I often like giving people food for thought so to start off today’s post, here are a few questions for you: How often do you look in the mirror on a daily basis? Do you whip out that compact mirror every time you want to put that stray hair back in its place or if you want to touch up your lipstick? How would you feel if you weren’t able to do that? If you tried looking yourself up and down in the mirror, trying to identify the person staring back but it was all a blur, maybe not even that.
A common misconception that is often held by people is that beauty and fashion is mainly a visual concept, something that can’t be appreciated by someone who can’t see but that isn’t necessarily the case. No one would believe that about me if they saw the inside of my jam-packed wardrobe and the volume of my extensive makeup collection.
‘How do you apply your makeup, do your hair and pick out an outfit?’ are undoubtedly some of the most common questions I receive as a visually impaired person and I can understand why. After all, when most people are so dependent on mirrors to carry out these tasks and judge their final look, it can be quite baffling to think how a blind/VI person can do the same without being able to see the steps they carry out and what the final result looks like.
I can’t write this without pointing out that putting a full face of makeup on as a visually impaired person has proven to be quite tricky at times and there’s been more than one occasion when I’ve walked out the door looking worse than I did before I spent 20 minutes putting it on my face. But, I believe that everything comes better with practice and this has definitely been the case for me in terms of applying makeup, experimenting with different hairstyles and when pairing outfits together.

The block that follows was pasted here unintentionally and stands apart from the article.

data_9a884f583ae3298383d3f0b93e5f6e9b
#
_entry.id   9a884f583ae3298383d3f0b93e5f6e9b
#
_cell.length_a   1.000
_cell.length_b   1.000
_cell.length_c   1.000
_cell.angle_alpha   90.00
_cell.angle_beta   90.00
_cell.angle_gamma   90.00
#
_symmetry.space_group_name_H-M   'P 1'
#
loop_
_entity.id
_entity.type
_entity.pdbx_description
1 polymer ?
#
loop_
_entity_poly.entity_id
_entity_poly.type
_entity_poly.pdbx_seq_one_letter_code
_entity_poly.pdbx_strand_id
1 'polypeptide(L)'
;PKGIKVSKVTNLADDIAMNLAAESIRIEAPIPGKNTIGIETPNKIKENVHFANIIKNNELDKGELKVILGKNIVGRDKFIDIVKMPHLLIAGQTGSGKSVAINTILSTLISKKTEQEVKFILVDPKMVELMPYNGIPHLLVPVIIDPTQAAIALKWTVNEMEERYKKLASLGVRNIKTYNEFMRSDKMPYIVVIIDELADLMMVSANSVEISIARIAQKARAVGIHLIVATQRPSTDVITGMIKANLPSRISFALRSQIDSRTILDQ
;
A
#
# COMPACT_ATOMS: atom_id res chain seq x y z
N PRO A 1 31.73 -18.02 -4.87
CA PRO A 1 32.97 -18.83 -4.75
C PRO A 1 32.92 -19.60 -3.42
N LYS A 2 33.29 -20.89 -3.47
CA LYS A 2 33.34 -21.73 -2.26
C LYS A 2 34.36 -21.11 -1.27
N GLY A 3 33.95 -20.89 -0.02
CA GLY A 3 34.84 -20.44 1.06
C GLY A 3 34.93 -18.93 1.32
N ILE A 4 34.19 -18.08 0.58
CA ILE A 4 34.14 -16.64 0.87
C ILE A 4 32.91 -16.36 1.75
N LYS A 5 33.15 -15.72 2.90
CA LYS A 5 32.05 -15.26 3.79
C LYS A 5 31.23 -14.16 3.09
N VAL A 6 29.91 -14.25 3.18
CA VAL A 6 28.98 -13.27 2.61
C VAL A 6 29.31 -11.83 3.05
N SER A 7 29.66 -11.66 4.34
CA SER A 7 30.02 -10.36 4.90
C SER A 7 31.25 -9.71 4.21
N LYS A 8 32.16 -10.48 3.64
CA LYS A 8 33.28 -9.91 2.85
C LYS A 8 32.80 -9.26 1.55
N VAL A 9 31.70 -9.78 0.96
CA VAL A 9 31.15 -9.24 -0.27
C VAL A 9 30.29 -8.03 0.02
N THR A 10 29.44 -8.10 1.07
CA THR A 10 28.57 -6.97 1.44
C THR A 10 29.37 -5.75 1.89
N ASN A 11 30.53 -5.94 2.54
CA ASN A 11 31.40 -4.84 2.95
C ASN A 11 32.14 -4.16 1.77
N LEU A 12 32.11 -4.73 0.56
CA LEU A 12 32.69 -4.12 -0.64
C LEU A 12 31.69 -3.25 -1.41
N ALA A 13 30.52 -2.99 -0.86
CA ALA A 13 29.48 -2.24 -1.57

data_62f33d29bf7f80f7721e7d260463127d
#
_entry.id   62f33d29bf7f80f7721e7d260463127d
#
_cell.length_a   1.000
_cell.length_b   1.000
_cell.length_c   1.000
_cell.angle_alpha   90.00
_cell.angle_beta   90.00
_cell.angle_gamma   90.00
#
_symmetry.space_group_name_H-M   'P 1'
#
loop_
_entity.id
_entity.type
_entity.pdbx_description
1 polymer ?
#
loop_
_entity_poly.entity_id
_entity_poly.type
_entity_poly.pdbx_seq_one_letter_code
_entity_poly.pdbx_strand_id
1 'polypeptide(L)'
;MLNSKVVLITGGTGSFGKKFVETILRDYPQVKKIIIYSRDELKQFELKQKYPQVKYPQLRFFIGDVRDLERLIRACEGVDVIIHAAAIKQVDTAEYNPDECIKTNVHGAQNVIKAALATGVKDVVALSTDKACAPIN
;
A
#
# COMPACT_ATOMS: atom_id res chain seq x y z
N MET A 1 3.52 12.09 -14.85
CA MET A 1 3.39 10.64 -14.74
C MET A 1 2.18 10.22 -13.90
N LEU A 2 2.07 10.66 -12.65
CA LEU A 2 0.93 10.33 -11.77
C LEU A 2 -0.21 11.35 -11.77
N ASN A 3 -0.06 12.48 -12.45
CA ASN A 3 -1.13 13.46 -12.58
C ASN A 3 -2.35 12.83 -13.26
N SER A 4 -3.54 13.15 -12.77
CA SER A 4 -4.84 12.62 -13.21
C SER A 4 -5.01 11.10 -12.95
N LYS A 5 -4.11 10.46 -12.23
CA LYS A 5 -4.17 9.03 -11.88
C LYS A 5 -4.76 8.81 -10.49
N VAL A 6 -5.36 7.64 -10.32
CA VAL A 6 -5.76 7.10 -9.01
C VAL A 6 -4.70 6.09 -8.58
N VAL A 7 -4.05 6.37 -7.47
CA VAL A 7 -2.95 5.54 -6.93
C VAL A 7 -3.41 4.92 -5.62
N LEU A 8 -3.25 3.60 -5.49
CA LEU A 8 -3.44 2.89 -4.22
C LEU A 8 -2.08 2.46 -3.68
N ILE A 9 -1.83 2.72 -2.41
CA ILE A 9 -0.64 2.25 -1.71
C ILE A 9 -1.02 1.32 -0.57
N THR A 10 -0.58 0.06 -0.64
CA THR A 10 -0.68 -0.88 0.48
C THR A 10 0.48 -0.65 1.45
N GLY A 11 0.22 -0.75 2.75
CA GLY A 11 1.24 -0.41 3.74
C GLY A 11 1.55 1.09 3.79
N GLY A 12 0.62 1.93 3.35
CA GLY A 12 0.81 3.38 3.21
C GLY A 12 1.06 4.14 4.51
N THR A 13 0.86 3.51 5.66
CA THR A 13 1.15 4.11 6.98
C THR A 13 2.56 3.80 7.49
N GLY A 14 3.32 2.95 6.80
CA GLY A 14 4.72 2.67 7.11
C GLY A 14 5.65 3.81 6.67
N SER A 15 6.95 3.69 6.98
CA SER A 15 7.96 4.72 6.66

Here are just a few ways I make beauty and makeup accessible to me.
It’s all about the numbers
From counting how many times I swirl my brush in a product to how many strokes it takes when applying the product to my face, to me, makeup is all about the numbers. This is especially true for things such as eyeshadow or blush. I know that if I’ve tapped my brush into the product a couple of times and then sweeped it onto my eyelids 3 times, I’ll have a similar amount of product on both eyes and they’ll hopefully look quite similar.
When I bought my first ever foundation back when I was 14, I applied it the next day and looked like an oompa-loompa who had never heard of the word ‘blend’ in her life. I’m sure you can imagine that look. Since then, I’ve learned that blending is VERY important and I’ve tried a few different tools to do so but the most sacred has to be the ever so popular makeup sponge.
For me, it’s the easiest way to apply base products such as foundation and concealer and it blends them in much more seamlessly than any brush ever has for me. I apply my foundation in sections so I know I’ve covered every inch of my face. As someone who can’t see herself in the mirror, it’s important for me that I use tools that allow me to blend my makeup easily and a sponge is what delivers that for me.